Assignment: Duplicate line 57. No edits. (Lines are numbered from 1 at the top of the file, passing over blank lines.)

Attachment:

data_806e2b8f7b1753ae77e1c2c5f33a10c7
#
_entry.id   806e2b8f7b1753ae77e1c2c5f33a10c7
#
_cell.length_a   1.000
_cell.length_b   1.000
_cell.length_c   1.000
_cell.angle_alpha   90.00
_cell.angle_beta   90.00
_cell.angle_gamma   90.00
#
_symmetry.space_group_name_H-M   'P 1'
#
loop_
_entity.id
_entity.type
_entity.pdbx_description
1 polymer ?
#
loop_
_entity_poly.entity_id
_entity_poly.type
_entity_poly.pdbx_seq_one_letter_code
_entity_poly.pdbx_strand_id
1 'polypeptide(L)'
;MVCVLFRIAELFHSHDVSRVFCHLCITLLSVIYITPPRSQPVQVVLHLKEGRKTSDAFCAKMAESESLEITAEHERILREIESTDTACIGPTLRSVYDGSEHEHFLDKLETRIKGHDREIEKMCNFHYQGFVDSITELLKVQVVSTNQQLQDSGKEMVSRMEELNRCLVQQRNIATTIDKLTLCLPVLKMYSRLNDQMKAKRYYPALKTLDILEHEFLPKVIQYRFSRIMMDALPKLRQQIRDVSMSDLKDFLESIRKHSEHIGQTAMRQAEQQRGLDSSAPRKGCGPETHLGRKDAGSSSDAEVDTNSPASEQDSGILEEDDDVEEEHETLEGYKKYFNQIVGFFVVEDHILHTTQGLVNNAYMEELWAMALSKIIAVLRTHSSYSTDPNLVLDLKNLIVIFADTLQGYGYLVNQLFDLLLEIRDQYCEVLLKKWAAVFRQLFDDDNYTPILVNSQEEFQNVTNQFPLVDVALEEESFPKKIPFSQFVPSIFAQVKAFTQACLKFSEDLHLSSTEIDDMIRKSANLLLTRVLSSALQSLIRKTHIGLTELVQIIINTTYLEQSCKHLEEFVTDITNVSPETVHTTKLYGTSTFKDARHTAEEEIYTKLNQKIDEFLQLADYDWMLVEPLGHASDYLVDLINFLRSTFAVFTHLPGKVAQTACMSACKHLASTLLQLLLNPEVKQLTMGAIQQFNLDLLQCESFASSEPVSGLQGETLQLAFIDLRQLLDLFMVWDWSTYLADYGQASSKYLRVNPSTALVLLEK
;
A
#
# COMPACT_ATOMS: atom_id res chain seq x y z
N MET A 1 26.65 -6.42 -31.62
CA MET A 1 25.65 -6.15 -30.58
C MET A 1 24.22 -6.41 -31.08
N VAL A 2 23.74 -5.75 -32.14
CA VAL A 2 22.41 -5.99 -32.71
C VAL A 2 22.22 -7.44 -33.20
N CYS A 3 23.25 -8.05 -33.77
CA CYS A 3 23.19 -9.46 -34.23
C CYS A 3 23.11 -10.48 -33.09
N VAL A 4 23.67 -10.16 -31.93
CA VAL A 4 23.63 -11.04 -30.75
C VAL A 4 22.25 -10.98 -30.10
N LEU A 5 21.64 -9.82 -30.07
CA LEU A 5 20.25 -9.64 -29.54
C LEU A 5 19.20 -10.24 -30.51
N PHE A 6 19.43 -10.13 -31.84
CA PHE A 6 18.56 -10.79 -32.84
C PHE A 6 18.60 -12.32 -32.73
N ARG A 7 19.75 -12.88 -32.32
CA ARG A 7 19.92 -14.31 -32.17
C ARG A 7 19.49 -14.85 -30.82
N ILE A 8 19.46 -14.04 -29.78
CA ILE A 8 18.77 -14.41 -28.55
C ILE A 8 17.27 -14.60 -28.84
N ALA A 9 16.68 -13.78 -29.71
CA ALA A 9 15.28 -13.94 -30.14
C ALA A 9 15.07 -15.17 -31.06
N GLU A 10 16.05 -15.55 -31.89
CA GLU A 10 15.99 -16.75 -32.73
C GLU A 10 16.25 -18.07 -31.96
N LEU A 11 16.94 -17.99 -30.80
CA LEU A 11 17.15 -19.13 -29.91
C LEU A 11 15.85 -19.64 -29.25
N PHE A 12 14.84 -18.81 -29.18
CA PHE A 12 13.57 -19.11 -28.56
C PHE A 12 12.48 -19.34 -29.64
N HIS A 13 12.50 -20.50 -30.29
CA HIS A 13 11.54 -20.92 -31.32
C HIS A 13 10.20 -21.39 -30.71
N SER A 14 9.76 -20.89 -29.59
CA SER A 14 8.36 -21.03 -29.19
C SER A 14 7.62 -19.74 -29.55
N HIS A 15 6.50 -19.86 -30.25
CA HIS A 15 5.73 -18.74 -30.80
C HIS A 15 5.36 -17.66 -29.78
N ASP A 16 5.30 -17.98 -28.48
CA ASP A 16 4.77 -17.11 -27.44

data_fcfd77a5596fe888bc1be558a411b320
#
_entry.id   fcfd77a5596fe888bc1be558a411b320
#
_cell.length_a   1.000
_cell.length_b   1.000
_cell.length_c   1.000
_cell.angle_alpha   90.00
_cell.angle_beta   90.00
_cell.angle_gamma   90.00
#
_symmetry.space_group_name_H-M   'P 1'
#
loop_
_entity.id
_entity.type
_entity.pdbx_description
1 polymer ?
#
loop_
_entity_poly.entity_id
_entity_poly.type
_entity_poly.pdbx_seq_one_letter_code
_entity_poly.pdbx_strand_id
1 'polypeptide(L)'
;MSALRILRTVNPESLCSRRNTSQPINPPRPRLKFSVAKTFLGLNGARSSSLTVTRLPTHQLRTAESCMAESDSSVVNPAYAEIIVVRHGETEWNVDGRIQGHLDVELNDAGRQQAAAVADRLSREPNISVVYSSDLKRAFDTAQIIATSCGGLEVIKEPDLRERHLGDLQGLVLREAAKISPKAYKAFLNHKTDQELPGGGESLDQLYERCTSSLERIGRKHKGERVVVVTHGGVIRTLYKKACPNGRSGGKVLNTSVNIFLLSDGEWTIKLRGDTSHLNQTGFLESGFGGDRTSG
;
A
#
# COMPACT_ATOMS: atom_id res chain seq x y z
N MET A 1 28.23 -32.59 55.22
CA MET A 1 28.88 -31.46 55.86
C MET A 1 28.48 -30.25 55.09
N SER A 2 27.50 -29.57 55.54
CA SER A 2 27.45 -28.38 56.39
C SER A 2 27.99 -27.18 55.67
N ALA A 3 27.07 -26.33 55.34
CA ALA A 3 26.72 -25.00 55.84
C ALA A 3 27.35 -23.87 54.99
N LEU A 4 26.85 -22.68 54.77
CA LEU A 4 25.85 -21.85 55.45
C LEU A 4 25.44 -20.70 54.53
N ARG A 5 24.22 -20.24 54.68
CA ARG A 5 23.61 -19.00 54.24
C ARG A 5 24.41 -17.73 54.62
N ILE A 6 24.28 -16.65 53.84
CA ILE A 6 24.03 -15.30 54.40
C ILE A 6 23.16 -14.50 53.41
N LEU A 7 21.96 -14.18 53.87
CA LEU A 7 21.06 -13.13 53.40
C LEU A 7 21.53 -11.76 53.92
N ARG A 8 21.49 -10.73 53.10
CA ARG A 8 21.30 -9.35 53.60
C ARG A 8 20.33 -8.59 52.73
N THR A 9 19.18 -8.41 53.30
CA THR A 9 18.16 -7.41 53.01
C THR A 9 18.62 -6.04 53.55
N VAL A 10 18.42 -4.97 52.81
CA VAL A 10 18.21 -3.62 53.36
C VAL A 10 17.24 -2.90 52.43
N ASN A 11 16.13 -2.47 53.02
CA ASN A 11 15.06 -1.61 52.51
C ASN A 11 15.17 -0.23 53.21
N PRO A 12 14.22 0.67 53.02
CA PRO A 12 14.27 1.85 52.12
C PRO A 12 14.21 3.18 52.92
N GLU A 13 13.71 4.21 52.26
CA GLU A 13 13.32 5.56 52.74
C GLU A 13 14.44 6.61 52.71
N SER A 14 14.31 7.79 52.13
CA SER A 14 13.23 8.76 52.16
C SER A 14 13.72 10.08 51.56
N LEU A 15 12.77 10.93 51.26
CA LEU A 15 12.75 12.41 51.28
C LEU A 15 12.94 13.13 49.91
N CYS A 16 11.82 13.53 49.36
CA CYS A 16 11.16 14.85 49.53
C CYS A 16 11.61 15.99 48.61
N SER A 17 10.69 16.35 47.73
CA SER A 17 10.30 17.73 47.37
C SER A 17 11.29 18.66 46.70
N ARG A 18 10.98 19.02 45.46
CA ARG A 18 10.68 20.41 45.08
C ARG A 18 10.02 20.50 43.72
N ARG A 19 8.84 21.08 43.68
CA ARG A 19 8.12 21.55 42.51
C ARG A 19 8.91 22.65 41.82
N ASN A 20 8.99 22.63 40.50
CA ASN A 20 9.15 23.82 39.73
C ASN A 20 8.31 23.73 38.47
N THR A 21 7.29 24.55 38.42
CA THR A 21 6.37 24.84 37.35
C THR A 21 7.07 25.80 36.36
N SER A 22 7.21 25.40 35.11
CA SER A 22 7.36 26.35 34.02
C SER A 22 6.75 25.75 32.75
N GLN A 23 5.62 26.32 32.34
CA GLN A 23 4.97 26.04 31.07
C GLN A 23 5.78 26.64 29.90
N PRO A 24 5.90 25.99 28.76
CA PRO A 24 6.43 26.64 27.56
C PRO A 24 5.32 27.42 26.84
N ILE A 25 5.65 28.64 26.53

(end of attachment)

C ALA A 9 15.07 -15.17 -31.06